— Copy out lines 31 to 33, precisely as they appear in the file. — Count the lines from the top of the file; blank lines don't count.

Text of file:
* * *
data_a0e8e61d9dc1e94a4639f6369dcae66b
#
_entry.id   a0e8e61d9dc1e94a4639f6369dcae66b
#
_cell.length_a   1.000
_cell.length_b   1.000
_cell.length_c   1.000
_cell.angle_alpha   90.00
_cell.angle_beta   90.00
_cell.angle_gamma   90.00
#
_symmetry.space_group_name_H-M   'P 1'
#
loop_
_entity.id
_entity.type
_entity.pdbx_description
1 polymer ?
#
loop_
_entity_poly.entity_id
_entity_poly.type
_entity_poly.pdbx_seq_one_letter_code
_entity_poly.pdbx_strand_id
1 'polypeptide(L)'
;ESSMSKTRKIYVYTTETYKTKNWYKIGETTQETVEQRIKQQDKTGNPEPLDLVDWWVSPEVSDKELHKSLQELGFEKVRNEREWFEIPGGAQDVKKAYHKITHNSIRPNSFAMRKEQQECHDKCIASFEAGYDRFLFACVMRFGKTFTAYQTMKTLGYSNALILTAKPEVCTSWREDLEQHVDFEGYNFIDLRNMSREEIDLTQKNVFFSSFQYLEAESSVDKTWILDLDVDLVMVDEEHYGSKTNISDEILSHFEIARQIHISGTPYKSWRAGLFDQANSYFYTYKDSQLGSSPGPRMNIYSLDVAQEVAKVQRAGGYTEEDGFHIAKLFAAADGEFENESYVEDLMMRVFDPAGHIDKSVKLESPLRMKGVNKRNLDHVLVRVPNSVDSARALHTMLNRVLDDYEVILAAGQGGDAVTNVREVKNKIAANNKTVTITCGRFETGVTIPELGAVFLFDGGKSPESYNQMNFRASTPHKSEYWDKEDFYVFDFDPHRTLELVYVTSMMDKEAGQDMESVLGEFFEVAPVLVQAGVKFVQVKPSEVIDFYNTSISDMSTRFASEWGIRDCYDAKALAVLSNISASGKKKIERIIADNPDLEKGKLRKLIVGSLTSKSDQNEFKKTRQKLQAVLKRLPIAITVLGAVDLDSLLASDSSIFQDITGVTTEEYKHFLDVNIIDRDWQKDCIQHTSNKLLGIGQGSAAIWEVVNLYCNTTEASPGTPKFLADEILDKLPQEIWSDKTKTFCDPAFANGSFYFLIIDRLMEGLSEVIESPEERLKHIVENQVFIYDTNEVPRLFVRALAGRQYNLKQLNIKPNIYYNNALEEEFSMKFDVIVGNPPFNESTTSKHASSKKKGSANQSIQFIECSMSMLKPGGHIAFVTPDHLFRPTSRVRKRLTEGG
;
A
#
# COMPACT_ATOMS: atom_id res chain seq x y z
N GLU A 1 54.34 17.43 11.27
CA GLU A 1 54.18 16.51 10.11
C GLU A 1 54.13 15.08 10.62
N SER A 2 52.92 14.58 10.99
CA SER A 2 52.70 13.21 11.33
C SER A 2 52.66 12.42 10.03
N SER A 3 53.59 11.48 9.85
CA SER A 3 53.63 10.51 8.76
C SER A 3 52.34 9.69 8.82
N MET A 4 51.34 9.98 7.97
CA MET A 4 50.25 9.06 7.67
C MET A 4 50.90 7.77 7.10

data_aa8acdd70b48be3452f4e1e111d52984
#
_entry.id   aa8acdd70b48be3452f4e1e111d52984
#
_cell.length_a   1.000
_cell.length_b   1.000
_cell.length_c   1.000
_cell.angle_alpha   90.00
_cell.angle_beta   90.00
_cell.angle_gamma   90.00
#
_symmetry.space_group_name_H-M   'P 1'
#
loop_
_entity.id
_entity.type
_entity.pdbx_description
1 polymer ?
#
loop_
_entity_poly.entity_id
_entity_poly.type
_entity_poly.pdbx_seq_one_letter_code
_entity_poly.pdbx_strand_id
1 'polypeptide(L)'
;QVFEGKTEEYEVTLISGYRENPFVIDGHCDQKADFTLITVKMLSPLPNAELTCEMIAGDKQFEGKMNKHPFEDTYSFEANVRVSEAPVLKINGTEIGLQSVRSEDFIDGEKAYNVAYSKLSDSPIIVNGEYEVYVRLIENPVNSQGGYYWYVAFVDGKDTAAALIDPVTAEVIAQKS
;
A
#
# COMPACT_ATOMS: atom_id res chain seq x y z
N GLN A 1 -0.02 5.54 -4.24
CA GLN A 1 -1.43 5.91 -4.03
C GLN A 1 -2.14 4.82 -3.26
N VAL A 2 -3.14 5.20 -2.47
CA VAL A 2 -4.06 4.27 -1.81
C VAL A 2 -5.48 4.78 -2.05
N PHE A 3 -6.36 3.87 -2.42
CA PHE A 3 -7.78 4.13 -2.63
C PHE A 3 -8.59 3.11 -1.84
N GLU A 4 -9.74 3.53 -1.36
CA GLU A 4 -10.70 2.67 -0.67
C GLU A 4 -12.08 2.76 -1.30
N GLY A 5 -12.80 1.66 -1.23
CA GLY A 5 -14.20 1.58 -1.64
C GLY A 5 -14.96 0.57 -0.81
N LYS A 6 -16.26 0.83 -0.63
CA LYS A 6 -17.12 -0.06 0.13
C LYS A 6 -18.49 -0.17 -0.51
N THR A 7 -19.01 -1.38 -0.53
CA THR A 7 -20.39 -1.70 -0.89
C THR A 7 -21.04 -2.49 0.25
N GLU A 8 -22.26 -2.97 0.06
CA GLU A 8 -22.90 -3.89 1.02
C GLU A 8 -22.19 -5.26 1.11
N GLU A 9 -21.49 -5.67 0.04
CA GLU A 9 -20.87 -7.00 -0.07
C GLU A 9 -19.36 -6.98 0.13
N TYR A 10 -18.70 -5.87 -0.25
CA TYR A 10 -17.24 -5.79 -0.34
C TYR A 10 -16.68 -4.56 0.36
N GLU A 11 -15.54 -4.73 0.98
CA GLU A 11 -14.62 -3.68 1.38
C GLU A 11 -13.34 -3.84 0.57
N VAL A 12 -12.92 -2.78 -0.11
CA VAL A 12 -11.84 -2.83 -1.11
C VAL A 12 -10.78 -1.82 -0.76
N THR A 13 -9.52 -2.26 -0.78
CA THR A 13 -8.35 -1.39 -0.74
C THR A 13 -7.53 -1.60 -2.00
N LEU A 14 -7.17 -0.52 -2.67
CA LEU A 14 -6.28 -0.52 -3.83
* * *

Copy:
N GLU A 1 54.34 17.43 11.27
CA GLU A 1 54.18 16.51 10.11
C GLU A 1 54.13 15.08 10.62